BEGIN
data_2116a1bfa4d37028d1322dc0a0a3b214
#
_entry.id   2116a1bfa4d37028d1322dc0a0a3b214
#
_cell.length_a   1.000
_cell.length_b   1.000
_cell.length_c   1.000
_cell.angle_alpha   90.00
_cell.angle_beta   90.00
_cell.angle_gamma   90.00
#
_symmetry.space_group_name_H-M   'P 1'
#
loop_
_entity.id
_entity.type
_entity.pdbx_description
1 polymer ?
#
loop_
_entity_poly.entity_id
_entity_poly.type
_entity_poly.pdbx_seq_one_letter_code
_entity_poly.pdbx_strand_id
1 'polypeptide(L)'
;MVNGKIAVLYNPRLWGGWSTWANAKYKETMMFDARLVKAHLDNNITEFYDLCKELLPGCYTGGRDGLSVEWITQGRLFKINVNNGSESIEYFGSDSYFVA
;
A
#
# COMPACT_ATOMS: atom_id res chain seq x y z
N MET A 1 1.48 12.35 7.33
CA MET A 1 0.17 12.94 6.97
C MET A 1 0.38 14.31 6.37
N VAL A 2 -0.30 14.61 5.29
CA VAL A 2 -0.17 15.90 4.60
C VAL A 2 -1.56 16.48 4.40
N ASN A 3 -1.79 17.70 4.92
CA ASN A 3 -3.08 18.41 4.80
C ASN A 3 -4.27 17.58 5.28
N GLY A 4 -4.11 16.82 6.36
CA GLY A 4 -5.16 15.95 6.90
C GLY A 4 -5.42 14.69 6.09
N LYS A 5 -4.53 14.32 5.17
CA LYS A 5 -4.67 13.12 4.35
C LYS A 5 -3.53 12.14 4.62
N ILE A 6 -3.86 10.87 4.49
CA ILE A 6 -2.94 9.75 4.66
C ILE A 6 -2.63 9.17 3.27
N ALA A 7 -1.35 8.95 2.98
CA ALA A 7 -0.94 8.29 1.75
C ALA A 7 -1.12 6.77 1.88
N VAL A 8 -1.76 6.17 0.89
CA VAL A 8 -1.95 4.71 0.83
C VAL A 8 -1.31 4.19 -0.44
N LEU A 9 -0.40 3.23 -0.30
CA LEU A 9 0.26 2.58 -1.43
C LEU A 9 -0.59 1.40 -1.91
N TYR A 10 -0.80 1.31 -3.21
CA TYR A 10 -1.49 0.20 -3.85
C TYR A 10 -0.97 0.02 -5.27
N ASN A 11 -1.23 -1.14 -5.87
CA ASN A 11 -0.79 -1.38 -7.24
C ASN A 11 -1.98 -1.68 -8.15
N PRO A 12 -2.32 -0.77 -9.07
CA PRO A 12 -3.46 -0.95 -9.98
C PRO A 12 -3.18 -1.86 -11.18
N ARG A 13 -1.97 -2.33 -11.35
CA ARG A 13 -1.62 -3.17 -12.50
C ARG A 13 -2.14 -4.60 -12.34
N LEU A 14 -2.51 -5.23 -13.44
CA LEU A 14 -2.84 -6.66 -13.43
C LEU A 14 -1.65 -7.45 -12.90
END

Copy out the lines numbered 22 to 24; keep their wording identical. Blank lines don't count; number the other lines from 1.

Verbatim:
_entity_poly.type
_entity_poly.pdbx_seq_one_letter_code
_entity_poly.pdbx_strand_id